Video game live streaming service Twitch has announced a mobile SDK, which will allow developers of smartphone and tablet games to add gameplay recording and broadcasting functionalities to their games, taking advantage of many of the features that Twitch supports on the web and home consoles. As reported by Polygon, the mobile SDK hasn’t been released yet, and Twitch’s official press release doesn’t clarify whether or not it’ll be available for both leading mobile platforms, iOS and Android.
Twitch, which passed 45 million unique monthly viewers at the end of 2013 and 10 million installs for its official mobile app, is seeking to expand on as many platforms as possible, building a platform that lets players easily record and broadcast gameplay, while allowing viewers to watch streams and chat through various community features. Launched in June 2011 as a subsidiary of Justin.tv, Twitch now comes pre-installed on Sony’s PlayStation 4; on March 11, a Twitch app will officially launch on Microsoft’s Xbox One with more functionalities than the PlayStation’s counterpart such as video archiving, a split layout for streaming and text chats, and media achievements for spectating games.
According to details shared by Twitch so far, the initial version of the mobile SDK will more closely resemble the experience offered on PC and Xbox One: besides the ability to record gameplay video and audio, Twitch will allow players to capture video from the front-facing camera, capture audio from an internal or external microphone, and archive videos for immediate streaming on Twitch. The SDK will come with settings to control brodcast quality, and there will be chat integration and discovery features to browse and follow live streams from other gamers.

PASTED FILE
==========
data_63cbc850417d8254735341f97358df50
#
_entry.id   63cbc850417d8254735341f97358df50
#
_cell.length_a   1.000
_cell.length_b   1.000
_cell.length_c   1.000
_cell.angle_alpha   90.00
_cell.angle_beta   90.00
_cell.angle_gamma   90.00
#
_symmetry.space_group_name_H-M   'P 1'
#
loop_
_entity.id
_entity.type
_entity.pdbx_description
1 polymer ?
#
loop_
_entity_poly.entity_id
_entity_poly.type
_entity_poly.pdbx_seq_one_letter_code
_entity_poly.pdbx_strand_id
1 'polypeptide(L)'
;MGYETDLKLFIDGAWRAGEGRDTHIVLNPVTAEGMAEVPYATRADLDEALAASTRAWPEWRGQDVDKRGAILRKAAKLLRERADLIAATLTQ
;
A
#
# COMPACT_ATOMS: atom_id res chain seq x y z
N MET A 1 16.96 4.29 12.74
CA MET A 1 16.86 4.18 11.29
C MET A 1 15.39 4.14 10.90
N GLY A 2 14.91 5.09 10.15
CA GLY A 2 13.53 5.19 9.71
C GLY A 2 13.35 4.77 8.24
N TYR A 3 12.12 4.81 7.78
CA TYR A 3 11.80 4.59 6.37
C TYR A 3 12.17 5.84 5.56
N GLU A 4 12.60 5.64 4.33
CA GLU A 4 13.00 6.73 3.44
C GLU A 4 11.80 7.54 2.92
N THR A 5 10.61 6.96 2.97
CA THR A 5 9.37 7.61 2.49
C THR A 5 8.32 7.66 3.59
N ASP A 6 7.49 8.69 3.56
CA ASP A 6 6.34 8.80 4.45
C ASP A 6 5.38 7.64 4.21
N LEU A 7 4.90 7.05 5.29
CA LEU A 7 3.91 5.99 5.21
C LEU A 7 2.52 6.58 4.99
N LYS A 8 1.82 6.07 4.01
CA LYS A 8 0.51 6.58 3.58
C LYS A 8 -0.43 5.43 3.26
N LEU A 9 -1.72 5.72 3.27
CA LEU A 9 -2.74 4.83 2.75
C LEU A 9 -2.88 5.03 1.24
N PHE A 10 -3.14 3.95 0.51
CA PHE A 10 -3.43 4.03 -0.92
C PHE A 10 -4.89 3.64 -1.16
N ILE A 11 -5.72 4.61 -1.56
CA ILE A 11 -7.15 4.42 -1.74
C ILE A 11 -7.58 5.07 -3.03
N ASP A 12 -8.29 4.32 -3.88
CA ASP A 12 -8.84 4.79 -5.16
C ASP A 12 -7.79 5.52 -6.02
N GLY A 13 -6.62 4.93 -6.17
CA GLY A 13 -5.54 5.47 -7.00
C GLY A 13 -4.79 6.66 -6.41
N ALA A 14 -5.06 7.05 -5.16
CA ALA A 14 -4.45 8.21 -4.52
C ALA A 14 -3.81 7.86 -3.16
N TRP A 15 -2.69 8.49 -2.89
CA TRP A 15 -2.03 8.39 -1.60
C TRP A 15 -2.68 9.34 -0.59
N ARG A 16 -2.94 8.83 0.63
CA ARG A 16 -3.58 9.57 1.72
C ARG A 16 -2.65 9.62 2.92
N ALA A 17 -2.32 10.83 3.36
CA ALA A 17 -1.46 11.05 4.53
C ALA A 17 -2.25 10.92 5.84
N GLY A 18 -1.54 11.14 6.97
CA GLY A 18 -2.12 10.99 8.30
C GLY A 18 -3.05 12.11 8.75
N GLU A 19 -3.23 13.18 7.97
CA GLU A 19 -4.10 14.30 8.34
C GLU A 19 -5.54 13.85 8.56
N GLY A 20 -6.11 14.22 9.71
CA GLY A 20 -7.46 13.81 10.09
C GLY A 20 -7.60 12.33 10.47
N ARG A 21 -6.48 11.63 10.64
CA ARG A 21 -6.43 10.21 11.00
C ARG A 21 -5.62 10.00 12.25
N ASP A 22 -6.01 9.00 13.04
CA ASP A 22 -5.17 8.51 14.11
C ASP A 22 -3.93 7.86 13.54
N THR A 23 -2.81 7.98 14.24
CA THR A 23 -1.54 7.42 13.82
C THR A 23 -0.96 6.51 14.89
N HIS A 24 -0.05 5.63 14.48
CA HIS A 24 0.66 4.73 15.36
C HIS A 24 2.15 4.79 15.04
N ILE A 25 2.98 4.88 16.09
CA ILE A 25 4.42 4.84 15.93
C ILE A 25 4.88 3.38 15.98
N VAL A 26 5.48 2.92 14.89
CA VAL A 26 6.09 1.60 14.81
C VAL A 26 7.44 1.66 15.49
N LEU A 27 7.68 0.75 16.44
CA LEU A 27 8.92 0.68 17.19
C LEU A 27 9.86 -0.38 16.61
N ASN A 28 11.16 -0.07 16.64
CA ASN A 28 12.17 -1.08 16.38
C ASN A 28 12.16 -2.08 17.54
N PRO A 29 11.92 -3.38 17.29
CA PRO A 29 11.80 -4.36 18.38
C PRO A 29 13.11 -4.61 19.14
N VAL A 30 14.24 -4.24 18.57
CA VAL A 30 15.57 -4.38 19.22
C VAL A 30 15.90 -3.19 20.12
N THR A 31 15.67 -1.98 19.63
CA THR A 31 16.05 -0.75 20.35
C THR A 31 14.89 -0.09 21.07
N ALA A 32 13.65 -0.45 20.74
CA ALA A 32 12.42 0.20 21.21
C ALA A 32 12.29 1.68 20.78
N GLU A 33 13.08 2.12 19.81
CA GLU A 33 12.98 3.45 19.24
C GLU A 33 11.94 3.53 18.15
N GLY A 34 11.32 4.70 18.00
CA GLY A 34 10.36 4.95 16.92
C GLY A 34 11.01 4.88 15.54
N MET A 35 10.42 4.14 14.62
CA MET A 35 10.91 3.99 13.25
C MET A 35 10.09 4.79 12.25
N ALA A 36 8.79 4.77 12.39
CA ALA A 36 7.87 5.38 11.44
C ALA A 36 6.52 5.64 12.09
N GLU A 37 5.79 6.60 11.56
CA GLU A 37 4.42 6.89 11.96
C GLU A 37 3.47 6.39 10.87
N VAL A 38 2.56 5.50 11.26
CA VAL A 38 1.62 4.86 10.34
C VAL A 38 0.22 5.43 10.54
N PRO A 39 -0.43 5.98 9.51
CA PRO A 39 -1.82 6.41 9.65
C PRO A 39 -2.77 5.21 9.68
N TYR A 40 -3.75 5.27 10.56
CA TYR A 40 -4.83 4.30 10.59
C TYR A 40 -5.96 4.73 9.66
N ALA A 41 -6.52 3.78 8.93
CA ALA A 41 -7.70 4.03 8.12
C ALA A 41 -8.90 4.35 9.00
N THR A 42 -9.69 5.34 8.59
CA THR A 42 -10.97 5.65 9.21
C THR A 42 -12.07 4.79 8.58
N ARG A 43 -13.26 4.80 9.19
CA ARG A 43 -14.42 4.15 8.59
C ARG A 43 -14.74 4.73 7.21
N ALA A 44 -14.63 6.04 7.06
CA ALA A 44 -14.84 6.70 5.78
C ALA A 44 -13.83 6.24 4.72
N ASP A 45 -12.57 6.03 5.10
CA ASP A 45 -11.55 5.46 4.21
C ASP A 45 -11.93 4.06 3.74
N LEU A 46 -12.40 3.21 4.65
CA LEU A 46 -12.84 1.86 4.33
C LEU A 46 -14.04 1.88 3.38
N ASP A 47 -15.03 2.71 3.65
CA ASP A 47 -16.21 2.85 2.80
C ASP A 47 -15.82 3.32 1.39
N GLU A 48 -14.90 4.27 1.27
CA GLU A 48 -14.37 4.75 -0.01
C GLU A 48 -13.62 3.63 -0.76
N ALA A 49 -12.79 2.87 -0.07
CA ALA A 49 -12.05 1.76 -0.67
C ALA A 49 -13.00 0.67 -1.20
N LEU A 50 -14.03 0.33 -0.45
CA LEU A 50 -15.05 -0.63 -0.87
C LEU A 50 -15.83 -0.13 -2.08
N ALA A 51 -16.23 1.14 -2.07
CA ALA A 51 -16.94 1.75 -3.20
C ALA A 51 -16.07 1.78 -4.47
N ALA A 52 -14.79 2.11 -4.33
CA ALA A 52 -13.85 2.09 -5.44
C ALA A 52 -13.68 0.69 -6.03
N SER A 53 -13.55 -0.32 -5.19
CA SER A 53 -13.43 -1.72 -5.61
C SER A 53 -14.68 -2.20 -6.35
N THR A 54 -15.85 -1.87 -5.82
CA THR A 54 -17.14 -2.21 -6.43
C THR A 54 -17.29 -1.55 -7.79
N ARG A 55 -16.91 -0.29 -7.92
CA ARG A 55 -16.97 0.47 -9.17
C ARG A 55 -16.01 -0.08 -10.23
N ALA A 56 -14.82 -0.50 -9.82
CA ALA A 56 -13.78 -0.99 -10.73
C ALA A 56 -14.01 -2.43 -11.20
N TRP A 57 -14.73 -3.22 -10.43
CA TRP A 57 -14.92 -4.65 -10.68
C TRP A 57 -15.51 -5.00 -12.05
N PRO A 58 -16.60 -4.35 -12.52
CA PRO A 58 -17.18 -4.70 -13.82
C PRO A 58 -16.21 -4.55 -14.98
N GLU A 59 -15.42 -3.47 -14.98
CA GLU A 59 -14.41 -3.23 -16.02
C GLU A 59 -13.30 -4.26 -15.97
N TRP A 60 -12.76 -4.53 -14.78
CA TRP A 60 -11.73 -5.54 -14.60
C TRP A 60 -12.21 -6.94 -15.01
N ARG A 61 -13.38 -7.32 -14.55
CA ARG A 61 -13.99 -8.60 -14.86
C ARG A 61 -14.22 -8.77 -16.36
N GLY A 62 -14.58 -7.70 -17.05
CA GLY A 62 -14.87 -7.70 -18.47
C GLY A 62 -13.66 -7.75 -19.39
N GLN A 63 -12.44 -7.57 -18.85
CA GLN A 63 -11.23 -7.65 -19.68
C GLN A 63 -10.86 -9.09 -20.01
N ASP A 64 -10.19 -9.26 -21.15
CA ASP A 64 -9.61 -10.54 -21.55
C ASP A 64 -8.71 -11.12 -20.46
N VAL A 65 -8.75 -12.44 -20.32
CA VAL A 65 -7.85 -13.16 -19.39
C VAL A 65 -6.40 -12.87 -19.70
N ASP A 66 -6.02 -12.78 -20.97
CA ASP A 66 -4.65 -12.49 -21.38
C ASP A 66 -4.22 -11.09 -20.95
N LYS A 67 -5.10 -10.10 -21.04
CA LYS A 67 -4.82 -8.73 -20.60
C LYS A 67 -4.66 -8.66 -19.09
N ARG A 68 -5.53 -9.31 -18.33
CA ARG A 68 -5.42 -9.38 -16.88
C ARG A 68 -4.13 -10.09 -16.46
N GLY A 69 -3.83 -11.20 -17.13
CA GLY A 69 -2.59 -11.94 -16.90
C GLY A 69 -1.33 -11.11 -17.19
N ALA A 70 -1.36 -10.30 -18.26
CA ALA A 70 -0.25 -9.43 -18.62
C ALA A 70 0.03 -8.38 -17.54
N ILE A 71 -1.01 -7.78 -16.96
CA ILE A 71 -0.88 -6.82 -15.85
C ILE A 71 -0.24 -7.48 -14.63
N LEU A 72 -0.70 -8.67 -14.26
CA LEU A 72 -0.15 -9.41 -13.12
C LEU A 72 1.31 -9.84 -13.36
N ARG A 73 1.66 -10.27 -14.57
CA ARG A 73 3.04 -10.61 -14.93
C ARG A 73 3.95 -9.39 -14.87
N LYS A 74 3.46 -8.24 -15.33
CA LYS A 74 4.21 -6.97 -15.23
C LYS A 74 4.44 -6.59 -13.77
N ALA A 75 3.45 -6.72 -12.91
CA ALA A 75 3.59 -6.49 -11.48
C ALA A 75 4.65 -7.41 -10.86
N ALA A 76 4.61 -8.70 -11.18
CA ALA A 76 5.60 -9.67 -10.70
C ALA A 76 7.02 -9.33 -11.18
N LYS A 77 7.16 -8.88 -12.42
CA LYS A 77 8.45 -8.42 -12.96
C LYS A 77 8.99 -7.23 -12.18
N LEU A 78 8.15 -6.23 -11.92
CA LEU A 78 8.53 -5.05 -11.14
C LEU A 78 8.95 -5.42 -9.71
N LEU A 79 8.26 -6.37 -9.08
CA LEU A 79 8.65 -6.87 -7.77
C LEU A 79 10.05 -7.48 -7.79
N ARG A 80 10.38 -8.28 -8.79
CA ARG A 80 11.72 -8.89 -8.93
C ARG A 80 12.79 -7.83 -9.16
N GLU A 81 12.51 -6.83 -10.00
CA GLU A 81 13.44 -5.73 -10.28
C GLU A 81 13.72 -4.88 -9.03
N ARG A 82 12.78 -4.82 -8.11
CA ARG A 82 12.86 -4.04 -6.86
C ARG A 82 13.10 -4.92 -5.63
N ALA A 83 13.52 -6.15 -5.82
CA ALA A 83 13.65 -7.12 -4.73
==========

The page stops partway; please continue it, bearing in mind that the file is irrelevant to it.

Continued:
“Facilitating the ability to ‘broadcast anywhere’ by bringing live streaming functionality to mobile has the potential to convert millions of Twitch’s passive viewers into active broadcasters,” said Michael Pachter, video game analyst, Wedbush Securities. “Now that Twitch has cornered the PC and console markets with turnkey broadcast integrations, given the proliferation of gaming due to the massive penetration of mobile devices, they are in a unique position to change the game once again.
The addition of mobile games is interesting for Twitch: the service isn’t available on the 3DS and PS Vita portable consoles, and Twitch has typically been associated with longer, more articulated gameplay experiences granted by dedicated home consoles and PCs. While new console-quality games can be found on Apple’s App Store and Google’s Play Store and ports of older console games are common at this point, it’ll be interesting to see if developers of mobile games that are usually played in short bursts of time will consider adding Twitch streaming functionalities to their games.
On mobile devices, Twitch will also have to take into account technical aspects such as cellular and WiFi streaming, battery life, and hardware fragmentation. On iOS, Apple has traditionally been against solutions to record videos of the device’s screen, although it’s possible that, by leveraging streaming rather than local video archiving, Twitch has figured out ways to enable this sort of functionality.
Details on release date and platform availability of the Twitch mobile SDK aren’t available at this point. You can read Twitch’s press release here, and wait for updates on the Twitch developer website.